Cast: Jim Broadbent, Helen Mirren, Fionn Whitehead, Matthew Goode, Aimee Kelly and Charlotte Spencer
Directed by Roger Michell
Written by Richard Bean and Clive Coleman
In August 1812, somewhere in Madrid, Francisco Goya painted the portrait of the Duke of Wellington, a tired but successful general. In August 1961, somewhere in Newcastle, bus driver Kempton Bunton – also tired, but hoping to be successful – headed down to London to steal the very same portrait. Starring classic British performers Jim Broadbent and Helen Mirren, ‘The Duke’ makes for an entertaining and easy-watching drama with an added layer of morality within its contempt for the rich-poor divide in the UK.
Although Bunton (Broadbent) is not a man with a great deal of money to his name, ‘The Duke’ brilliantly shows the beauty in what he does have, and what is most precious to him – namely his family, and the burning desire inside of him to do right by others. He’s a clear hero to the story, allowing the real-life narrative to be framed as a quest for equality in the name of selflessness. Through the writing, as well as a delightfully playful use of music, the Bunton family are shown to be compassionate and caring people, who simply want to get along and make the world a little easier for those around them. A reflection of so many other families at the time, as well as in today’s world, it’s films like ‘The Duke’ which leave audiences with a deeper appreciation for what it is that they have, rather than what they feel they need – not something that can be said of many other heist films.
Jim Broadbent and Helen Mirren’s natural chemistry on screen highlights the talent shared between the two, which has been cultivated through years of experience. Whether they’re dancing around their living room whilst the radio signs happily, or battling a speechless argument through facial expressions and simple gestures, the relationship experienced by the audience is one that has clearly had its ups and downs, but remains strong throughout. Furthermore, Fionn Whitehead’s performance as their youngest son brings a great new dynamic to the family, as well as some charmingly funny moments between father and son.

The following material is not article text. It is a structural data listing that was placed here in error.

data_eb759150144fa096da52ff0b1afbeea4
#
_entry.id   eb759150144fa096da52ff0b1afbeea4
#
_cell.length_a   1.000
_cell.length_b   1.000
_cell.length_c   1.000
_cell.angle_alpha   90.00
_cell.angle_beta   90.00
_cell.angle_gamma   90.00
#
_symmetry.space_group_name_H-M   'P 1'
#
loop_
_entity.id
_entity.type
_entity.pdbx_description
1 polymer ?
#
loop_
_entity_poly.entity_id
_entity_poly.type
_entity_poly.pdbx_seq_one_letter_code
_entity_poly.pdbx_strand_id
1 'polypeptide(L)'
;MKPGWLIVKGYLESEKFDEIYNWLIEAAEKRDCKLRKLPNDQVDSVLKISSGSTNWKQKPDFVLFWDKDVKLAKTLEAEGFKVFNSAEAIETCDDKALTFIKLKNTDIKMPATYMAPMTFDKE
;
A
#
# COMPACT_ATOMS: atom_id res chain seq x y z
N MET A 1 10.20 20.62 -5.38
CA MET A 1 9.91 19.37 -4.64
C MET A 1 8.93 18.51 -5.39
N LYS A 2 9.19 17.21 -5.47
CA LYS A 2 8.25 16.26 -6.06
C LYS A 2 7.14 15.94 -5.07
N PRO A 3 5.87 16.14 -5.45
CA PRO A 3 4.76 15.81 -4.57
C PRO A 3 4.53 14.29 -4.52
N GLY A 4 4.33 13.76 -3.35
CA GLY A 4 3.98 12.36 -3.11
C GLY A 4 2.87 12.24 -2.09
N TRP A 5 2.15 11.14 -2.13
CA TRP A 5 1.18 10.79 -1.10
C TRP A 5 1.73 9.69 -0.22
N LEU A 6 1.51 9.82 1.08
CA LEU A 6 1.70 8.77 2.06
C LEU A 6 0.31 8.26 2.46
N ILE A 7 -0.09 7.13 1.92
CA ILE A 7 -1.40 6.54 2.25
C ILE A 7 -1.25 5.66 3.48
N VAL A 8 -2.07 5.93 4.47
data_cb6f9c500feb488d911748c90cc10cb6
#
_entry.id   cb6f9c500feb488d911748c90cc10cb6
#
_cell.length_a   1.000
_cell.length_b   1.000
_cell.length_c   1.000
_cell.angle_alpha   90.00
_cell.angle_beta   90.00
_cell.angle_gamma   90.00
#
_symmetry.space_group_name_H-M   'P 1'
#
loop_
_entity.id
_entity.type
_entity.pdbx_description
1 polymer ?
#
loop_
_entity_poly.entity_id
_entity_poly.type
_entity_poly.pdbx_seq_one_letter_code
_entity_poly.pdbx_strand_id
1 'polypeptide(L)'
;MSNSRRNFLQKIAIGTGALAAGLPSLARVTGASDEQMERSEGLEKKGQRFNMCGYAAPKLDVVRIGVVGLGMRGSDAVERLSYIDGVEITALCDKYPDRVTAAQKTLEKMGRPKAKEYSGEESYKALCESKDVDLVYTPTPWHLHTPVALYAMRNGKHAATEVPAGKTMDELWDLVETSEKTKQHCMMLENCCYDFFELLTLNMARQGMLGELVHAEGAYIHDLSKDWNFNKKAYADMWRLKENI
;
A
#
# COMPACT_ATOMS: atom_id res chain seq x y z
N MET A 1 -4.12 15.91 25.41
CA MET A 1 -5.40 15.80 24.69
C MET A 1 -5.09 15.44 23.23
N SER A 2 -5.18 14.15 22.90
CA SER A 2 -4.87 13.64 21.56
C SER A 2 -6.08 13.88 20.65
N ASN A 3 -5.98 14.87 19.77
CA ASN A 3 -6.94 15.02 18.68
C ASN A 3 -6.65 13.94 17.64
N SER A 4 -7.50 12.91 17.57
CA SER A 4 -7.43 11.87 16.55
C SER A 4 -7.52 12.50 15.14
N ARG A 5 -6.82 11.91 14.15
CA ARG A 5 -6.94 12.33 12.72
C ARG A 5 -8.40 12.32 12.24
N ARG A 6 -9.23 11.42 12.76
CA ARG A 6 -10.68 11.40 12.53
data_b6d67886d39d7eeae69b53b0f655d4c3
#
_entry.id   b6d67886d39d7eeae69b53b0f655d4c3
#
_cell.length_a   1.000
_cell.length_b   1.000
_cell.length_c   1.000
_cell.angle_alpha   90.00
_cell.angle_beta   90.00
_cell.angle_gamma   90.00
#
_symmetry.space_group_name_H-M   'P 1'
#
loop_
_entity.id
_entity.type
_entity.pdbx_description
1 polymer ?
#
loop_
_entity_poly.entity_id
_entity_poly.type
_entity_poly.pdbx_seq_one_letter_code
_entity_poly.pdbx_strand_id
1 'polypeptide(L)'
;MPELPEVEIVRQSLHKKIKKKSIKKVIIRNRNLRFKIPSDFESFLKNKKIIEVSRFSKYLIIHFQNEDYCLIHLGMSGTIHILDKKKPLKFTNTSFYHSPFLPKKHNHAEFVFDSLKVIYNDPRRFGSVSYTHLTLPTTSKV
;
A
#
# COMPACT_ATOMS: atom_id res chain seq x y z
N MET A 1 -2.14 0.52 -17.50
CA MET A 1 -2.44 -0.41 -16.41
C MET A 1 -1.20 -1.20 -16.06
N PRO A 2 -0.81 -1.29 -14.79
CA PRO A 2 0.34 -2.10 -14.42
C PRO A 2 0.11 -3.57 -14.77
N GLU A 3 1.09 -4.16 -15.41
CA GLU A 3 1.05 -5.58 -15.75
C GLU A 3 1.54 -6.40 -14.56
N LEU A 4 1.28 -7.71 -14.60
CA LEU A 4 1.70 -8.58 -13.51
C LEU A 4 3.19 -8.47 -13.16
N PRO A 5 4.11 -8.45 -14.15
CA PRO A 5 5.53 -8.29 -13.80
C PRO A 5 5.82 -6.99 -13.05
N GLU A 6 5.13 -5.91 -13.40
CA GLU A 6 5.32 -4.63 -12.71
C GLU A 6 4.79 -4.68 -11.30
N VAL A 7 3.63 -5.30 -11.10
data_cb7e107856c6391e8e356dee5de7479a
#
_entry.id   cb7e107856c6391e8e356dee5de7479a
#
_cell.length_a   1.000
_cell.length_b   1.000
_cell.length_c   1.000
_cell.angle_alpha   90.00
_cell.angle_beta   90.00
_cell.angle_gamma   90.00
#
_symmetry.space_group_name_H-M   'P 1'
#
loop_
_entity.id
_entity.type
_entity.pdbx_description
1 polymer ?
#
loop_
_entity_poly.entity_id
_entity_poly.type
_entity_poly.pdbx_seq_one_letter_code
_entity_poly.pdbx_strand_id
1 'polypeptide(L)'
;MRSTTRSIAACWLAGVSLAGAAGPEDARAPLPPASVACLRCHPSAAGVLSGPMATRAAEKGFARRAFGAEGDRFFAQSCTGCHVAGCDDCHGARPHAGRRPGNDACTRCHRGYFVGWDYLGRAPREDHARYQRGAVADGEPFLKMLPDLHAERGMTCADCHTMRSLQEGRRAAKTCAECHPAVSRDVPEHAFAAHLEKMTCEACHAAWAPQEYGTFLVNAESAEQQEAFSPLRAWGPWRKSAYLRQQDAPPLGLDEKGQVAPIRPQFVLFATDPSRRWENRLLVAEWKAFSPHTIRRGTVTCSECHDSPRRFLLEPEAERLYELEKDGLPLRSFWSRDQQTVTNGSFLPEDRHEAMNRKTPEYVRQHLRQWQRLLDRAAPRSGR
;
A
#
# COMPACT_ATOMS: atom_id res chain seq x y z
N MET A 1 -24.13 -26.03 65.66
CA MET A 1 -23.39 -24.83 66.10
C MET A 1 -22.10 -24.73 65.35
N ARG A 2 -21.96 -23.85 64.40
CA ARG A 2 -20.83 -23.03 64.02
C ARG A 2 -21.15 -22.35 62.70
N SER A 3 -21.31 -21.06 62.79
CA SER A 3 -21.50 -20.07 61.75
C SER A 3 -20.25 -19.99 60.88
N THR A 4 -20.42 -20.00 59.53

In terms of the crime itself, the absurdly grand nature of its occurrence contrasts brilliantly with the simple nature in which it’s carried out, as well as presented within the film. The idea of waltzing into the National Gallery and picking out a piece of century-old artwork for the good of the working class may seem like something out of a Billy Bragg song, but the fact that this actually took place is heartwarming, and allows for some great moments of humour amongst the severity of its action. The film works really well to frame this scene as a moment of comedy, and reflects the mischievous, schoolboy nature of Bunton shown within most other moments in the story.
From a filmmaking standpoint, ‘The Duke’ isn’t going to be breaking any barriers or pioneering any techniques, but it sets out to tell its story in a way which is fair to its non-fiction roots, and manages exactly that. There’s a distinct charm amongst the performers and filmmakers at work here which British productions often seem to so easily tap into. For anyone wishing to experience two hours of unbridled positivity amongst situations which aren’t always the easiest, ‘The Duke’ is definitely the film for you.